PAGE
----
Environmental and host-related determinants of tuberculosis in Metema district, north-west Ethiopia
Authors Tesema C, Tadesse T, Gebrehiwot M, Tsegaw A, Weldegebreal F
Received 2 February 2015
Accepted for publication 2 April 2015
Published 27 May 2015 Volume 2015:7 Pages 87—95
Checked for plagiarism Yes
Review by Single-blind
Peer reviewer comments 3
Editor who approved publication: Professor Shu-Feng Zhou
Cheru Tesema,1 Takele Tadesse,2 Mulat Gebrehiwot,2 Azanaw Tsegaw,3 Fitsum Weldegebreal4
1College of Medical and health science, Debremarkos Universitty, Debremarkos, 2Institute of Public Health, College of Medical and Health Sciences, University of Gondar, 3College of Health and Medical Sciences, University of Gondar, Gondar, 4Haramaya University, College of Health and Medical Sciences, Department of Medical laboratory Science, Harar, Ethiopia
Background: Each year, one third of the world's population is estimated to be infected with tuberculosis (TB). Globally in 2011, there were an estimated 8.7 million TB cases that resulted in 1.4 million deaths. In Ethiopia, TB is the leading cause of morbidity and the third most common cause of hospital admission. The aim of this study is to assess environmental and host-related determinants of TB in Metema district, north-west Ethiopia.
Methods: A community-based unmatched case-control study was conducted from March 12 to April 5, 2013. The study population included 655 subjects (218 cases and 437 controls in a ratio of 1:2). Cases were TB patients selected from a total of 475 cases registered and treated from March 2012 to February 2013 at the Metema District Hospital DOTS (direct observation therapy, short-course) clinic and selected randomly using a lottery method. Controls were people who had had no productive cough for at least 2 weeks previously and were selected from the community.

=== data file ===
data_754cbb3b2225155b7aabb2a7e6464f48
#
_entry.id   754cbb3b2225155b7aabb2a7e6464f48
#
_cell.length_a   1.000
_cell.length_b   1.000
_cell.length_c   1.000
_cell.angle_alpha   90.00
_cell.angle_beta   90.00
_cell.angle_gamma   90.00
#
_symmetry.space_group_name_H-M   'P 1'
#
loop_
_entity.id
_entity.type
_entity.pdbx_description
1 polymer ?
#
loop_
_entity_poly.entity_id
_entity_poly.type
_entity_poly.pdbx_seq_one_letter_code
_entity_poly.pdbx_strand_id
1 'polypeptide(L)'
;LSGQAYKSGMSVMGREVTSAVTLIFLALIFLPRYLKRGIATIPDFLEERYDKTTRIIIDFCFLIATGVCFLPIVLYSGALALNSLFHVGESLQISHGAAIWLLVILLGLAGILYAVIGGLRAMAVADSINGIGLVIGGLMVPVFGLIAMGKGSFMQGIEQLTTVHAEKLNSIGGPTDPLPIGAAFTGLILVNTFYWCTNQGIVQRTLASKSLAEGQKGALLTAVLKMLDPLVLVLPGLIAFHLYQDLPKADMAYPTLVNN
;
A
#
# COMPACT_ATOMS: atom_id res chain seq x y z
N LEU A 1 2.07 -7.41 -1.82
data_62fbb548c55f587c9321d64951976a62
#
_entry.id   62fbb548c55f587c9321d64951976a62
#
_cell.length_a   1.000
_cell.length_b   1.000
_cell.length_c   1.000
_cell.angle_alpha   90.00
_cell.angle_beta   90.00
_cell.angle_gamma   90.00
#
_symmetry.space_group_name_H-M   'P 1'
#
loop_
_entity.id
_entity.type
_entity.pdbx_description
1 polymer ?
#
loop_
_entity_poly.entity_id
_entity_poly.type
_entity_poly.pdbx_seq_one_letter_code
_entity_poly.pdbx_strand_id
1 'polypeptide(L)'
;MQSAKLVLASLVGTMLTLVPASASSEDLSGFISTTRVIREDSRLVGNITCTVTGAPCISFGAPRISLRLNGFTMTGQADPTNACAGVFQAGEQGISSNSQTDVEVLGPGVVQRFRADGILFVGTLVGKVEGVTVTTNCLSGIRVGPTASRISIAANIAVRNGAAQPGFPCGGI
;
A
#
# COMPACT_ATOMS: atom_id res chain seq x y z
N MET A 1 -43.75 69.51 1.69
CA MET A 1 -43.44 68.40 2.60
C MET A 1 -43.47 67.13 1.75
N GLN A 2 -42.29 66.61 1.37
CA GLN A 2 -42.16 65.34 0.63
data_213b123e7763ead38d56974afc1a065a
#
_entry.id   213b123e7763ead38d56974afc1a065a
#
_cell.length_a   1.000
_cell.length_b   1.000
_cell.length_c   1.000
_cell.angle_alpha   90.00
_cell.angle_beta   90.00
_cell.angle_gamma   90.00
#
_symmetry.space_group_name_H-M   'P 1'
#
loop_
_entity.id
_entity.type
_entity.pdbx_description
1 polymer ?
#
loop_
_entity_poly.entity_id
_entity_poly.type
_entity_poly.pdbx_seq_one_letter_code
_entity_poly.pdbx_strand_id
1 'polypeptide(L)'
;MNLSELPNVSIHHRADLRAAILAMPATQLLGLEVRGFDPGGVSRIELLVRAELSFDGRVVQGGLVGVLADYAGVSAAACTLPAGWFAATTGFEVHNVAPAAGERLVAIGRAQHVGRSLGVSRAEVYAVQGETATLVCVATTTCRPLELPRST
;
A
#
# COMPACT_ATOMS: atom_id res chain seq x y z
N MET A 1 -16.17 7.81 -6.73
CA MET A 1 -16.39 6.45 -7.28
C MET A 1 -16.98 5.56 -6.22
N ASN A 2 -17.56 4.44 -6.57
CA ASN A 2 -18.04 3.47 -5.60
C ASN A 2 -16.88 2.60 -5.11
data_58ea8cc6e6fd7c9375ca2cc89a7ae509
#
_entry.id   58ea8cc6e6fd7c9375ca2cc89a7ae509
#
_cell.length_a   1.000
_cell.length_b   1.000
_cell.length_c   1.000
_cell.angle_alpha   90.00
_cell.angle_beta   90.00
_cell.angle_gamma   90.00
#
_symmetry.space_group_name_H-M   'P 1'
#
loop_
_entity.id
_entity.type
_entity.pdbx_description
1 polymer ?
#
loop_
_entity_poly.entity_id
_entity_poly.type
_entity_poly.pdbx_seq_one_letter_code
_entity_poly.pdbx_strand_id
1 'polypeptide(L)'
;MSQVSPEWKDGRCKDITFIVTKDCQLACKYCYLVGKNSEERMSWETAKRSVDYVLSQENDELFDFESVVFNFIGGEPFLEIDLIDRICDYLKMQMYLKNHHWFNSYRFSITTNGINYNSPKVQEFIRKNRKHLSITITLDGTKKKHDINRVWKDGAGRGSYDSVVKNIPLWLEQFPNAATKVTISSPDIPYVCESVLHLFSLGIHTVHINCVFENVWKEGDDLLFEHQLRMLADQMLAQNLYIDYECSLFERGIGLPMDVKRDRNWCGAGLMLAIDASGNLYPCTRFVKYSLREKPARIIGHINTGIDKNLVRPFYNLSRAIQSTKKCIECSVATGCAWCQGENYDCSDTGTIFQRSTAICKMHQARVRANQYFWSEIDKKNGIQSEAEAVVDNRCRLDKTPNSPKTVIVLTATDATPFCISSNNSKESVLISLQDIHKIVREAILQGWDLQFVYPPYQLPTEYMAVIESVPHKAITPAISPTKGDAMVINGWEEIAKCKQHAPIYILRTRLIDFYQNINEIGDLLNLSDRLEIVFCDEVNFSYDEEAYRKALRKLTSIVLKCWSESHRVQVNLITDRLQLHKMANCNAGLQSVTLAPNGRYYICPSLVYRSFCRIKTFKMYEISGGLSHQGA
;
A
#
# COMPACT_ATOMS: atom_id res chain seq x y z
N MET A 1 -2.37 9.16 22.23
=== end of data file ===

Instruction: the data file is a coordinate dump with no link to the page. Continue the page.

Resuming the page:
Results: A total of 655 respondents (218 cases and 437 controls) participated in the study. In multivariate analysis, being illiterate (adjusted odds ratio [AOR] 3.65, 95% confidence interval [CI] 2.31–5.76), households containing more than four family members (AOR 3.09, 95% CI 2.07–4.61), living space <4 m2 per person (AOR 3.11, 95% CI 2.09–4.63), a nonseparated kitchen (AOR 3.27, 95% CI 1.99–5.35), history of contact with a TB patient (AOR 2.05, 95% CI 1.35–3.12), a house with no ceiling (AOR 1.46, 95% CI 1.07–2.21), and absence of windows (AOR 4.42, 95% CI 2.46–7.95) were independently associated with the development of TB.
Conclusion: This study identified that the number of family members in the household, educational status, room space per person, history of contact with a TB patient, availability and number of windows, location of kitchen facilities within the house, and whether or not the house had a ceiling were independently associated with contracting TB. Every community should construct houses with the kitchen separated from the main living room, and include a ceiling and more than one window. Cigarette smoking should be avoided since this also contributed to the risk of transmission of TB. Further research focusing on coinfection with human immunodeficiency virus, helminth burden, and malnutrition is important for the control and prevention of TB.
Keywords: determinants, tuberculosis, Metema district, north-west Ethiopia
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